|Bars are Mean±SD. (λp<0.01, according to HG group, *p<0.05, according to CCG group, **p<0.01, according to CCG group, ***p<0.001, according to CCG group)|
Rutin pretreatment at a dose of 50 mg significantly augmented CAT activity (p<0.05) in the RG-50 compared to the CCG. The higher dose of rutin (100 mg) also significantly increased CAT activity (p<0.01) in the RG-100 as compared with that in the CCG (Fig. 1d).
Effect of rutin supplementation and cisplatin on jejunal GST and GPO activity: The GST and GPO activity (both p<0.001) significantly decreased in the CCG as compared with that in the HG. The rutin group, which was administered 50 mg of rutin, had significantly higher GST (p<0.05) and GPO (p<0.01) levels as compared with those in the CCG. Moreover, the RG-100, which was administered 100 mg of rutin, had significantly higher GST (p<0.001) and GPO (p<0.001) as compared with that in the CCG (Fig. 2a, b).
Histopathological findings of the jejunum tissues, (a) Normal healthy jejunum of HG group(HEX100), (b) Dilated congested blood vessel (solid arrow) and hemorrhage (dashed arrow) in the serosa of the jejunum in CCG group, (c) Cryptitis in the jejunum (solid arrow), damage in crypt structure (round arrow), flattening and atrophy in the villus epithelium, atrophy (dashed arrow) and mixed inflammatory cell infiltration accompanied by PMNL in the mucosa (square arrow) of CCG group (HEX200), (d) Jejunum tissue of RG-50 group has near-normal appearance except the dilated congested blood vessel (HEX200) and (e) Jejunal tissue has near-normal tissue appearance in RG-100 group (HEX100)
Histopathological findings: Figure 3a showed the absence of pathological findings in jejunal tissue of the HG. However, damage in villus epithelial cells and dilated congested capillaries were observed in jejunal tissue of the CCG (Fig. 3b). Figure 3c showed near-total necrosis in villus structures, damage in villus epithelial cells and mucosal crypt damage, in addition to mixed inflammatory cell infiltration accompanied by polymorphonuclear leukocytes and eosinophils, in jejunal tissue of cisplatin-treated groups. As shown in Fig. 3d, mild irregularities in villus structures and dilated congested capillaries in mucosa were observed in jejunal tissue of the RG-50. In contrast, jejunal tissue in the RG-100 had a near-normal tissue appearance (Fig. 3e).
Immunohistochemical results: In the HG, diffuseness and intensity of coloring of jejunal tissue by caspase-3 regarded as grade I diffuseness and intensity (+) were observed (Fig. 4a). As shown in Fig. 4b, diffuseness in jejunal tissue in the CCG was classed as grade III, intensity (+++). Jejunal tissue in the RG-50 had diffuseness grade II, intensity (++) as shown in Fig. 4c. Jejunal tissue in the RG-100 had diffuseness grade I, intensity (+)(Fig. 4d).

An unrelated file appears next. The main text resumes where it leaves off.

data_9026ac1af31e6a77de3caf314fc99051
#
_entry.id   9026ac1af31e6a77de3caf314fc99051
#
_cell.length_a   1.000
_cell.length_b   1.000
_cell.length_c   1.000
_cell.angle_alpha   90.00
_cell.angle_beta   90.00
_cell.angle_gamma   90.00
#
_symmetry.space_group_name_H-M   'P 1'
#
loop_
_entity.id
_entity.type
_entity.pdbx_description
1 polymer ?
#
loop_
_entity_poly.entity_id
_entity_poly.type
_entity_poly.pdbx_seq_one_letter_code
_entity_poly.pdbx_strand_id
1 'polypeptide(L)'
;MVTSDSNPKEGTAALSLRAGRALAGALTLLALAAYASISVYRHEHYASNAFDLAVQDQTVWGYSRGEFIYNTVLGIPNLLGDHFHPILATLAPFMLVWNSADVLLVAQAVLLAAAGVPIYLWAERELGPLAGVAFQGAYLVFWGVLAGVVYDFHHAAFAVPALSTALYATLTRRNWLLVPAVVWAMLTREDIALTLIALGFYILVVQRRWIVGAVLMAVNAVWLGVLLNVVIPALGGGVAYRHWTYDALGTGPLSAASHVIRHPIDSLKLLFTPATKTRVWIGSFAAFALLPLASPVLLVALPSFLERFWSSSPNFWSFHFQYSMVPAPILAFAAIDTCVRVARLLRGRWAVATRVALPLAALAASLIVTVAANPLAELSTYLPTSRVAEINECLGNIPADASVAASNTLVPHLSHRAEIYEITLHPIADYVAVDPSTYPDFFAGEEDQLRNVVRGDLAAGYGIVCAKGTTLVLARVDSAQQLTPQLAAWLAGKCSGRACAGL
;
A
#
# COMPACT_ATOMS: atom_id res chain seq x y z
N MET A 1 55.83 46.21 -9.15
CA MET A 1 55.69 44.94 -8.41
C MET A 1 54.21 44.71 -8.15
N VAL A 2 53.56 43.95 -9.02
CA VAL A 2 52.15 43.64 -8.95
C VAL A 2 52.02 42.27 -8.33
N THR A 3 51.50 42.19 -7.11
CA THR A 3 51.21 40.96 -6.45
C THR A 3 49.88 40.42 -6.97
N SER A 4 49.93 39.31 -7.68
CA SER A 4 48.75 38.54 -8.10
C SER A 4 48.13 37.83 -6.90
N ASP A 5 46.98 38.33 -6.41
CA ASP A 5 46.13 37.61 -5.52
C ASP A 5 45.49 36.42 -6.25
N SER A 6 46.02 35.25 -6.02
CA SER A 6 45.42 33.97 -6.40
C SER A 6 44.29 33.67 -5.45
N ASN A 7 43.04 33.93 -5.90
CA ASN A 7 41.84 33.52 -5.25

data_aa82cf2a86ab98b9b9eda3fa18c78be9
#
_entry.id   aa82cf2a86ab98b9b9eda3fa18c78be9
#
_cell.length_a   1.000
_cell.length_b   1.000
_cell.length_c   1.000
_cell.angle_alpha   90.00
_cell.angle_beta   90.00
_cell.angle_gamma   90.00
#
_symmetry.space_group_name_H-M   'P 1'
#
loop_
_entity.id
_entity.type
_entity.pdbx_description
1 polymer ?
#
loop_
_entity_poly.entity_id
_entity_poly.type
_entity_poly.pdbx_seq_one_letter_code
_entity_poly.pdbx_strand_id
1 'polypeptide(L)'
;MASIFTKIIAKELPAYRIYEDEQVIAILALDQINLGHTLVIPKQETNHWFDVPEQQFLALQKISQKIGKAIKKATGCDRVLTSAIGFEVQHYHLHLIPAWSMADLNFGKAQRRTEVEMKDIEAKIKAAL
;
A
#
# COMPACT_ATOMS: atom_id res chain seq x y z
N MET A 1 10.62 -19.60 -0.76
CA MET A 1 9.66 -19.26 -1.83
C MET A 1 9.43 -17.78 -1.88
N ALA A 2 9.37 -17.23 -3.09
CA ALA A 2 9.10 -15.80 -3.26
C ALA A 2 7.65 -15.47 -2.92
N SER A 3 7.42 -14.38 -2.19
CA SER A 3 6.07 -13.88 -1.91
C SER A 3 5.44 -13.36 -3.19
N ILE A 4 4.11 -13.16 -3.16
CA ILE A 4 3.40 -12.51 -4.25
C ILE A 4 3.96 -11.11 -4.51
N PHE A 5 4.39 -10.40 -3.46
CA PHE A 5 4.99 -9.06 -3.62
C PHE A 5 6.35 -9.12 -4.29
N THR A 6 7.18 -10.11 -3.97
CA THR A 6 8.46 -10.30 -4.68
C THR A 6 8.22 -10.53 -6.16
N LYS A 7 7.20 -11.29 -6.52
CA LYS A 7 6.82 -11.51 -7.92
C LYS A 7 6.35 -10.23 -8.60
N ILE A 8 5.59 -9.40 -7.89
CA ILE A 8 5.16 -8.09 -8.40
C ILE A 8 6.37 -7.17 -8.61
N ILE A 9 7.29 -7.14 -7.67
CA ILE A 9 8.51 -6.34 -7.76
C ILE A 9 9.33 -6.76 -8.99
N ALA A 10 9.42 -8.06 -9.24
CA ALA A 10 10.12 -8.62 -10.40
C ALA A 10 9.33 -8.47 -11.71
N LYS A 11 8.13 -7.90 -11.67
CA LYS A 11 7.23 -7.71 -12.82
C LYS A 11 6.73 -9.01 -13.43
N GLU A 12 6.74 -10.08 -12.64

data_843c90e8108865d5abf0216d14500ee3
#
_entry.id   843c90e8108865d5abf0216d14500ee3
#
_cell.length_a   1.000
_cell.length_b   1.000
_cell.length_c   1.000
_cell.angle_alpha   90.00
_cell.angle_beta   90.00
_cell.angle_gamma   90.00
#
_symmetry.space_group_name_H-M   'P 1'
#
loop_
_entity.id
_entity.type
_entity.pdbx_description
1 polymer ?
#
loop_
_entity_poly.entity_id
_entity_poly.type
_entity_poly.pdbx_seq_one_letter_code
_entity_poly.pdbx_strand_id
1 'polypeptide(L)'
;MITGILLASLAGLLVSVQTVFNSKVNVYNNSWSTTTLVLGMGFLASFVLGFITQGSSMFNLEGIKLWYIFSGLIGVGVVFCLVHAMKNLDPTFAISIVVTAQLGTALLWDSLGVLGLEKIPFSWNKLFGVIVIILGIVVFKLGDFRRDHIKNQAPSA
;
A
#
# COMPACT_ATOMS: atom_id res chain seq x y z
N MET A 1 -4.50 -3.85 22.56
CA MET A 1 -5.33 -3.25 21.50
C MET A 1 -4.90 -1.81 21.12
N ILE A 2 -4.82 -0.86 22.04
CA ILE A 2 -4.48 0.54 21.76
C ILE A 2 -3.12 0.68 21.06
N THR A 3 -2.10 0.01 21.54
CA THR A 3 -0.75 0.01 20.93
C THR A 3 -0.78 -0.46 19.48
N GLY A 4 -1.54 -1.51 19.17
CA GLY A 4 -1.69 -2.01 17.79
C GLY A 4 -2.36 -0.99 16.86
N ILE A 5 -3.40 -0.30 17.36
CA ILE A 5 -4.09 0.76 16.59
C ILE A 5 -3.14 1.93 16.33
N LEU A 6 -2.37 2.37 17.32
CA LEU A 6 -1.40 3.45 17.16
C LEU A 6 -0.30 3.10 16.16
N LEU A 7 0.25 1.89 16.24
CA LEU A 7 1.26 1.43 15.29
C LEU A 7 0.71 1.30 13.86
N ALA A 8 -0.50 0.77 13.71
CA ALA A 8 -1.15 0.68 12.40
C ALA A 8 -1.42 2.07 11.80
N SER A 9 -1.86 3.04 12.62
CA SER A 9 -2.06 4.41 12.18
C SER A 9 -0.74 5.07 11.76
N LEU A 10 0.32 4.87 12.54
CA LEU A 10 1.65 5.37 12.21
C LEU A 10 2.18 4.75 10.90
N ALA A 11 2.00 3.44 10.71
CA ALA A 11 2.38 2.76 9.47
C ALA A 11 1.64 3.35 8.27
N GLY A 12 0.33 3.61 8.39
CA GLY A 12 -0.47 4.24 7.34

In this study, the protective effect of rutin against cisplatin-induced jejunal mucositis in rats was investigated. The results showed that rutin treatment prior to cisplatin exposure provided protection against cisplatin-induced jejunal toxicity. The findings of this study demonstrated that rutin provides protection against cisplatin-induced jejunal toxicity, possibly by preventing oxidative stress and apoptotic tissue damage. Many studies on cisplatin, the primary drug used in chemotherapy have been performed with the aim of enhancing its effectiveness and reducing its toxicity2,4,6. Despite these studies, the rate of mucositis after cisplatin treatment remains high. In response to cisplatin treatment, ROS levels increase and antioxidant defense system reserves decrease.
Immunohistochemical evaluation of diffuseness and intensity of coloring jejunum tissues by caspase-3, (a) HG group’s jejunal tissue, diffuseness grade I, intensity(+) (HEX 100), (b) CCG group, diffuseness grade III, intensity (+++) (HEX200), (c) RG-50 group, diffuseness grade II, intensity (++) (HEX200) and (d) RG-100 group; diffuseness grade I, intensity (+)(HEX 200)
The ROS induces oxidative stress and triggers apoptosis, which contributes to the active oxygen small intestinal toxicity6, 22-24. An experimental study showed that the use of natural compounds with antioxidant, antiinflammatory and antiapoptotic potential, together with chemotherapeutics, increased the efficiency of chemotherapeutics and decreased systemic toxicity induced by chemotherapy24. Researches also demonstrated that rutin has important scavenging properties on oxidizing species, such as OH radicals, superoxide radicals and peroxyl radicals25. Also, rutin was superior to other flavonoids that act as pro-oxidizing agents and catalyze the production of oxygen radicals26. Thus, rutin appears to have potential as a nontoxic and non-oxidizable treatment agent.
Based on the biochemical results of the present study, upon cisplatin exposure, the level of MDA, which is an oxidizing molecule, increased in rat jejunum, whereas the levels of antioxidants, such as NO, GSH, GST, GPO and CAT decreased. Moreover, cisplatin caused jejunal cryptitis, crypt structure damage, villus epithelium flattening and atrophy, serosal blood vessel dilatation and mixed inflammatory cell infiltration. Rutin treatment prevented the increase in oxidants, decrease in antioxidants and histopathological jejunal tissue damage observed in the group treated only with cisplatin. Lipid peroxidation is an indicator of oxidative stress. In this study, the level of MDA, which is an end product of lipid peroxidation, was significantly elevated after cisplatin treatment in CCG. Moreover, upon oral administration of rutin prior to treatment, the cisplatin-induced increase in MDA levels significantly decreased. No studies in the literature appear to have investigated the effect of rutin on cisplatin-induced jejunal toxicity. However, one study examined the effect of rutin on methotrexate (MTX)-induced colon damage27. The authors showed that MTX increased MDA, an oxidation marker, in colon tissue and that intraperitoneal administration of rutin at doses of 50 and 100 mg kg1 significantly inhibited MTX-induced increases in MDA27. In another study, rutin protected jejunal tissue from oxidative damage induced by radiation28. Furthermore, a combination of podophyllotoxin and rutin prevented radiation-induced gastrointestinal damage29.